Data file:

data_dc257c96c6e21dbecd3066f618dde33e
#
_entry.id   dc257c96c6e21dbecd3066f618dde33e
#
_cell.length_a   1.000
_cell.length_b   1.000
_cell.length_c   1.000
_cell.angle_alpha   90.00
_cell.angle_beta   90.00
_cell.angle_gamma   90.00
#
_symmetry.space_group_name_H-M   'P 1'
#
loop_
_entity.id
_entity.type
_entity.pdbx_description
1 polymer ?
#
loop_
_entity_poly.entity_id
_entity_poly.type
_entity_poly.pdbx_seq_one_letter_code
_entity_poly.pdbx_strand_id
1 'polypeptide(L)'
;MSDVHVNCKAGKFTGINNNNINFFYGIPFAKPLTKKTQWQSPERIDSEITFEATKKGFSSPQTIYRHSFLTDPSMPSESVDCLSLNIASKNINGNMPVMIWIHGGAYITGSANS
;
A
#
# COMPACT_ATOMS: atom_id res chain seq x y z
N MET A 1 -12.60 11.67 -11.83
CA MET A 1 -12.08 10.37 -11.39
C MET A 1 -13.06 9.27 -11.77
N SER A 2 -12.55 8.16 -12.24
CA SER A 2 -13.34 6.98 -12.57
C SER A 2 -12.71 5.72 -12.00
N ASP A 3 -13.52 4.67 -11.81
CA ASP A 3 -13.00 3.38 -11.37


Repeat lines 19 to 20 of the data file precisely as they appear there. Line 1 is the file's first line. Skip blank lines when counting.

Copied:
#
loop_